consumers respond to responsive email designWe’ve reached the tipping point at last: More than half of all emails are now opened on a mobile device. And people much more likely to rely on just that mobile device. Whereas in the old days, we’d check our email first on our smart phones then again later on a regular computer screen (if the email warranted further attention), nowadays that kind of “double viewing” is almost non-existent, with less than 8% of us doing it. Instead, consumers are much more likely to interact with emails on their mobile devices…and only their mobile devices.

But, alas, how do you know which device that is so you can design your email to render accordingly? Is it an iPhone using iOS 6? An Android with Gmail? A BlackBerry? Which BlackBerry? I could go on and on, but I’m fairly certain you’re aware of the variety of mobile devices out in the real world…and I didn’t even mention tablets or iPads yet.

That’s the beauty of responsive email design: You don’t have to know. For responsive design, you design for each device. Then the “responsive” part kicks in when the design delivered to each smartphone or tablet is the correct one because the design “responded” to the requirements of that device. Remember, we’re talking about email marketing here—emails we need people to respond to by clicking on our calls to action. The better the user experience, the better the results.

Responsive email design gets results
A recent Yesmail study found that responsive emails on a mobile device perform better than non-responsive emails:

“Of all messages opened on a mobile device, 11.9 percent of responsive emails are clicked, compared to 9.8 percent of non-responsive emails – a 21 percent increase in the click-to-open rate for responsive layouts.”

Still, taking advantage of the benefits of responsive email design seems to be the exception rather than the norm. For the study, Yesmail analyzed 5 billion emails sent by companies doing enterprise email marketing and discovered:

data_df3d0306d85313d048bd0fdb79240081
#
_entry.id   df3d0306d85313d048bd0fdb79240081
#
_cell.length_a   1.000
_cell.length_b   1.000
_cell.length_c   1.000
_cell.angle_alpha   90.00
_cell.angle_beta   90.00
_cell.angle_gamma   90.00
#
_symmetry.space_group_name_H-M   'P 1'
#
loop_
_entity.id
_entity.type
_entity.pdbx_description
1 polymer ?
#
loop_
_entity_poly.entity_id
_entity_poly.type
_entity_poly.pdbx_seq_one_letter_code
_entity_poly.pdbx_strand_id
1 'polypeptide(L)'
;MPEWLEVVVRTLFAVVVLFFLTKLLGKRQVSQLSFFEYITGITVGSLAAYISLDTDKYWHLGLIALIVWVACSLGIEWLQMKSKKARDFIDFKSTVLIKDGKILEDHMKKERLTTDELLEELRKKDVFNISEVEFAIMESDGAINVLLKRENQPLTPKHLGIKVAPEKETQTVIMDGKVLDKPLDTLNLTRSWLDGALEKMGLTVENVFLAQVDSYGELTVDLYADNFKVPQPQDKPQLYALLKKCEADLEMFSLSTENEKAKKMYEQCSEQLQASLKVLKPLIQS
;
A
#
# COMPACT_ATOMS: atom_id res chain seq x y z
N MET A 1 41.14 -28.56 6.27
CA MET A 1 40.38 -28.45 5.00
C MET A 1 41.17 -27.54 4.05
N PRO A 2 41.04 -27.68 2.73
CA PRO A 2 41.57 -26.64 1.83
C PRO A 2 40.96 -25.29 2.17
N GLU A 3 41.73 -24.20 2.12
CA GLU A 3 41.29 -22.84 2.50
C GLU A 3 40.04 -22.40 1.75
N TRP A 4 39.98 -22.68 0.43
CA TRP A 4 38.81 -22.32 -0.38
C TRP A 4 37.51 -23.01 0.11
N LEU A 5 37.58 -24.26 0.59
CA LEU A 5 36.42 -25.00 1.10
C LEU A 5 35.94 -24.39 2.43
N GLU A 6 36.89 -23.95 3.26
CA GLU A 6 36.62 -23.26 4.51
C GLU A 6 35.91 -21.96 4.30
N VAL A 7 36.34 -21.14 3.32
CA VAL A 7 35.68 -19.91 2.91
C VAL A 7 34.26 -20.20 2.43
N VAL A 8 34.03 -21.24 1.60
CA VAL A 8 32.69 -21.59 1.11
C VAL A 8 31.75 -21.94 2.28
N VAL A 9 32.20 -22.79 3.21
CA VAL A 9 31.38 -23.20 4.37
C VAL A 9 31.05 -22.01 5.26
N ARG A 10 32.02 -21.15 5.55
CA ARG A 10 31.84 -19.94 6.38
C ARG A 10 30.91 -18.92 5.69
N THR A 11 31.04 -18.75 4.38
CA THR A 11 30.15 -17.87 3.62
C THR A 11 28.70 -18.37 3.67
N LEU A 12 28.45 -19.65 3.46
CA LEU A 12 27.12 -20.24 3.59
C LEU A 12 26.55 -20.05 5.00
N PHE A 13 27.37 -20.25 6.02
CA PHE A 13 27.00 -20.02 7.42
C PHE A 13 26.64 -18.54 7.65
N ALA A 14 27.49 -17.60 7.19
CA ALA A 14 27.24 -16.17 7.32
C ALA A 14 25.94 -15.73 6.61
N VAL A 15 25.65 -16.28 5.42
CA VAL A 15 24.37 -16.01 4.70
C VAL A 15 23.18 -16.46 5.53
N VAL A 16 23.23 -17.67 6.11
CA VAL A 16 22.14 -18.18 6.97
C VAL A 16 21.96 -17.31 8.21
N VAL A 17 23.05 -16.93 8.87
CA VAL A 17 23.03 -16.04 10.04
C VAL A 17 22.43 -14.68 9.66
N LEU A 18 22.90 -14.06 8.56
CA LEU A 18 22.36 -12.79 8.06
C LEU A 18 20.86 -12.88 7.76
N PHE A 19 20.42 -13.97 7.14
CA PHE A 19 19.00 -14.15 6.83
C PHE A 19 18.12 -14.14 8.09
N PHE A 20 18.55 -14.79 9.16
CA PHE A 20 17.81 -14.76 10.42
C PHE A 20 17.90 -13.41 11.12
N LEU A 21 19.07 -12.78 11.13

• 31% don’t use responsive design at all
  • 44% use responsive emails for fewer than half of all emails
  • 24% use responsive emails for more than half of all emails
  • …and a mere 1% use responsive emails for all emails sent

Why are email marketers so unresponsive?
If responsive design can generate a higher click-through rate, why are marketers so unresponsive to responsive design? In part, because it doesn’t always make sense. Although the study says only 1% of marketers are using responsive design for every single email, and that might seem odd at first glance if responsive emails perform better, responsive email design isn’t always the best choice. For one thing, transactional emails like order confirmations don’t need to be responsive (although they can be easily set to 100% and fill the screen without much coding).

It also could be companies aren’t doing it because it’s more work. Responsive email design requires more time at the outset, because you’re designing for all the devices your subscribers are using with a mobile representation as well as your desktop version. It’s is all done within one email, but you have to invest time preplanning the design and content to make the switch to responsive design.